While I think endoscopic resection is a nice approach for the right tumor, again, if you have a small papillary tumor on a stalk, right at the ureteropelvic junction in the renal pelvis, you’ll be able to attack that tumor very effectively, I think, with a ureteroscope, and potentially clear that patient. However, that’s not how many tumors present in the upper tract. Many tumors are spilling like a carpet into different calyces, or they’re in places where we can’t easily reach them. I think the approach has become to use topical agents, and the product that’s approved right now for this is [mitomycin gel], which came out a couple of years ago, and I’ve had fairly significant experience using this product which has [overall] been positive. This provides the same ability of renal preservation with a success rate that’s well over 50%, and [it reaches] tumors that can’t be reached or treated [by ureteroscope because] you couldn’t get the ureteroscope in there to resect the tumor. The gel can really cover any surface, and it’s very easy to instill and can really reach any part of the kidney. That’s the really amazing part of this. For those unresectable tumors that I had mentioned earlier—those that unfortunately we would often do an RNU on because we could not remove the tumor or couldn’t reach it—[mitomycin gel] now allows us to treat those patients diffusely throughout the kidney, really in any location as long as we can get the gel there, which is basically every surface of the kidney. Kidney-sparing approaches should be the mainstay and should be the first-line [treatment] for low-grade upper tract disease now that we have a new tool in our armamentarium for this.

If I’ve determined that a patient has high-grade disease, I’m done: That patient will get an RNU. I don’t do anything else. If they have low-grade disease at that time, [if] it’s easily resectable and I can see that ergonomically, I will go ahead and try to do that [as] my first approach. Historically, I used to keep doing that no matter what because I didn’t have any other tools besides ureteroscopy.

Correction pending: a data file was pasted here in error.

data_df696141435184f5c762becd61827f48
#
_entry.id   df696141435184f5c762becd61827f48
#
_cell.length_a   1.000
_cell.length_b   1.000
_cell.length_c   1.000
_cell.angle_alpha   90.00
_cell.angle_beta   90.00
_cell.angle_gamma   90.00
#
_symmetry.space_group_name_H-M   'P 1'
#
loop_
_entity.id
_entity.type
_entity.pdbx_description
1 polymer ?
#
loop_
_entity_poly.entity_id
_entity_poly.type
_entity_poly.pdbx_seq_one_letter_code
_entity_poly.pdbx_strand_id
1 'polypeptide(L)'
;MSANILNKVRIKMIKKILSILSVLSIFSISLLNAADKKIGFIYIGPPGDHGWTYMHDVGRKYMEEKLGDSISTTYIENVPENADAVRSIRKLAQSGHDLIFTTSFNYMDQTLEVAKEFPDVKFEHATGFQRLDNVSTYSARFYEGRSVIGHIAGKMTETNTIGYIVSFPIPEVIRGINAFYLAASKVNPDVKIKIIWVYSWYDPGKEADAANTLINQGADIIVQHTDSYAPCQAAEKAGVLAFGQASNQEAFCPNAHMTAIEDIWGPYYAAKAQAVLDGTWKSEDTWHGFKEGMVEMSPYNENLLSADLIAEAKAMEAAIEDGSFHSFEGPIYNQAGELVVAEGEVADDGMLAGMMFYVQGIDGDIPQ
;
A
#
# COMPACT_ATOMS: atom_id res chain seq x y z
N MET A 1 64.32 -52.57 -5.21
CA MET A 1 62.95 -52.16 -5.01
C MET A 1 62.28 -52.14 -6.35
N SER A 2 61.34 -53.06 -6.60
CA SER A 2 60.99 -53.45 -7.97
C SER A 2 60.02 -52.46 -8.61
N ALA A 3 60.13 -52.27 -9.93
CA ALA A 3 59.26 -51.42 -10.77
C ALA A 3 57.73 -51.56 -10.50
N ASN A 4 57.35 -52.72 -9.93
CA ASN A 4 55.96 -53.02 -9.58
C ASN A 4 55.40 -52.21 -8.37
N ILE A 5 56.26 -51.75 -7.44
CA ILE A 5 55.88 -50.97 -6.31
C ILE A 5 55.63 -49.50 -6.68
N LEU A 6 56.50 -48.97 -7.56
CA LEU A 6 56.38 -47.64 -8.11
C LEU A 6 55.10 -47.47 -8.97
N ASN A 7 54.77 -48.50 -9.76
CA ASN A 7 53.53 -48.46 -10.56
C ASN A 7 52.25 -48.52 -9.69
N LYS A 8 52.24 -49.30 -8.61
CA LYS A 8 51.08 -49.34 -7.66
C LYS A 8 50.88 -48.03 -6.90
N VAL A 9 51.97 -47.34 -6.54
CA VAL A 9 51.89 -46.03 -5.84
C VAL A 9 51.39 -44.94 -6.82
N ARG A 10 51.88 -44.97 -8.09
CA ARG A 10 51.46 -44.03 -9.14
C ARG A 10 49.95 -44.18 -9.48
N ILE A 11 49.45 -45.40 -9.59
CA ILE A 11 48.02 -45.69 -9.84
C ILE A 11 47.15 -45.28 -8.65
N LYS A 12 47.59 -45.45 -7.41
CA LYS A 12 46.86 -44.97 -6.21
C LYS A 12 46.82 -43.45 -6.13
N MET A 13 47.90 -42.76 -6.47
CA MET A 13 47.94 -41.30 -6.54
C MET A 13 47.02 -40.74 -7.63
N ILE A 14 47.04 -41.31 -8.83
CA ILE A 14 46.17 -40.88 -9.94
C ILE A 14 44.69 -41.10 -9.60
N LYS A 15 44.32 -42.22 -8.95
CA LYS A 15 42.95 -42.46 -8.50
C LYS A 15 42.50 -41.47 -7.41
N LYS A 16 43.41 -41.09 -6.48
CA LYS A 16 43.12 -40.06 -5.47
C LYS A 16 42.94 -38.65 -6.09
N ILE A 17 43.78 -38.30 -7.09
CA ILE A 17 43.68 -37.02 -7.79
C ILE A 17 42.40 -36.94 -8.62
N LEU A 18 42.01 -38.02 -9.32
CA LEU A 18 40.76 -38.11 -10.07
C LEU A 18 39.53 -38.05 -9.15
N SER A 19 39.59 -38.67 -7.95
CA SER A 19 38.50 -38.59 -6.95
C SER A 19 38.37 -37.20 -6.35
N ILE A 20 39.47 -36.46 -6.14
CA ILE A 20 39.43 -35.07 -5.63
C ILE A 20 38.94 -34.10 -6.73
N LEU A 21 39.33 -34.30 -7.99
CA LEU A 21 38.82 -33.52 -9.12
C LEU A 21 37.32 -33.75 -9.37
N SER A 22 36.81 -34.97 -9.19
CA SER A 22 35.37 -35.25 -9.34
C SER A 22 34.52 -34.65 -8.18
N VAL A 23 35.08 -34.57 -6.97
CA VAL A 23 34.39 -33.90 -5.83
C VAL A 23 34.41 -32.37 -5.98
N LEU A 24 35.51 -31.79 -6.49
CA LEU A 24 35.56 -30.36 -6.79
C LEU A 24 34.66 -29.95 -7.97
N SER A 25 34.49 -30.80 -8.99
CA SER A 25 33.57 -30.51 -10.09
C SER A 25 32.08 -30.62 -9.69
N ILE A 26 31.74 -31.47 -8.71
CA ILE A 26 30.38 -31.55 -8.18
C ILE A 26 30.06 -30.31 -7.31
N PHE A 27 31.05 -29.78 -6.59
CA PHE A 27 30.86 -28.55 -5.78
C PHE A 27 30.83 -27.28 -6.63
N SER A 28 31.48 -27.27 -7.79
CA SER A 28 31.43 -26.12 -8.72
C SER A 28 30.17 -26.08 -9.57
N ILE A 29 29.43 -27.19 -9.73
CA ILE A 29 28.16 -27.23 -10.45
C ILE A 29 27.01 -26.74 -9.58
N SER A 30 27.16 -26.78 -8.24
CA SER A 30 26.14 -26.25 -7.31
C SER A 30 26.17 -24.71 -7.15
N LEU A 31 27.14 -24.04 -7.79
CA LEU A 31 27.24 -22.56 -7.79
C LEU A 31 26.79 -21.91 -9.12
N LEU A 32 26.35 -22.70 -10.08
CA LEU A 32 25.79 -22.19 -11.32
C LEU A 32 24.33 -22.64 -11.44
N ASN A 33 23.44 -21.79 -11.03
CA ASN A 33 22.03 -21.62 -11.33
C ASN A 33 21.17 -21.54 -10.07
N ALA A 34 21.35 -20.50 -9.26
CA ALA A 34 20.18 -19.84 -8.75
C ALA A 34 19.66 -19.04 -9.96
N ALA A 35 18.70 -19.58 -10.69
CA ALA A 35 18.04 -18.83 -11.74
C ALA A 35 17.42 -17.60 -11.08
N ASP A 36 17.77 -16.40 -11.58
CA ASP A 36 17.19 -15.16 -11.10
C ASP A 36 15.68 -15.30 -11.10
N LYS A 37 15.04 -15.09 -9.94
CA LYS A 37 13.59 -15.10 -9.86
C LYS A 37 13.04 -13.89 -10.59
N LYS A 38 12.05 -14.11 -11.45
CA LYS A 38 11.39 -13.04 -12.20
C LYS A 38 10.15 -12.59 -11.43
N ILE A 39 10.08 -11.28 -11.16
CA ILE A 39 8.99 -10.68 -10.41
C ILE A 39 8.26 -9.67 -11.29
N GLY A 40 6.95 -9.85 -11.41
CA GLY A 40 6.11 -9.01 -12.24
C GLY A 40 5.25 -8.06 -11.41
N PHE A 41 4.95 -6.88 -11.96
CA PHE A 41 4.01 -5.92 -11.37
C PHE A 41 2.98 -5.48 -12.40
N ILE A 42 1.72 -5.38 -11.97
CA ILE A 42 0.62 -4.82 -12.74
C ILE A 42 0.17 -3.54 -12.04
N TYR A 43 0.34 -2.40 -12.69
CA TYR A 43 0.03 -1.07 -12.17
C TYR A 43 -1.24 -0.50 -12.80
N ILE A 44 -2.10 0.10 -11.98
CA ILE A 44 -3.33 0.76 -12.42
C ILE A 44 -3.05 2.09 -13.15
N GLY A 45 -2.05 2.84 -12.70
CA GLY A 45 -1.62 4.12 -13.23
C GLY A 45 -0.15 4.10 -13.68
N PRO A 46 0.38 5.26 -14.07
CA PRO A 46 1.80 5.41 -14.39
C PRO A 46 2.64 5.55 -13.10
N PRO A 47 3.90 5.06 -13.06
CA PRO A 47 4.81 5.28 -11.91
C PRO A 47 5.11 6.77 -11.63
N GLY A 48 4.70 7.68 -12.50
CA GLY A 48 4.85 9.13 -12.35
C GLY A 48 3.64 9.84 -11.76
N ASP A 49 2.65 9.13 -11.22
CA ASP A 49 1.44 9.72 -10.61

Now, if I know that the tumor is not easily resectable, I won’t labor on because now I have [mitomycin gel], [which is], in my opinion, the primary strategy to treat upper tract disease that’s not easily resectable. Once I know that I have a low-grade tumor, I do my measurements to measure kidney volume so I know how much [mitomycin gel] to give, and then I take out the ureteroscope, and then I initially treat with [mitomycin gel]. [Mitomycin gel] is very easy to use. It can either be instilled [with] a retrograde approach, like the way we do a retrograde pyelogram, just running it through an existing catheter, or you could put in a nephrostomy tube in the patient and administer this in the office. So the technology is really quite nimble.

Mitomycin [gel is something that], as urologists, we’re all very familiar with in the bladder, but this is a different way of treating [LG UTUC]. It’s actually primary chemoablation, which is a really exciting way to think about treating tumors. The gel itself eradicates tumors, and that’s what was demonstrated in the clinical trial that got [mitomycin gel] its approval. They actually left tumors in place in the upper tract, put the gel in, and then looked back 3 months after the gel was administered, and those tumors were gone in a majority of patients. For those patients [who] were responders, there was a durable response in many patients that was up to a year, so I really believe this is a proof of principle that chemoablation works. What I like about this is it does not rely on my being able to see and eradicate all the tumor that’s there because it’s really hard to both see and eradicate tumors in the upper tract. [Mitomycin gel], because it covers every surface, to me is a more comprehensive way of treating LG UTUC.

Transcript has been edited for clarity.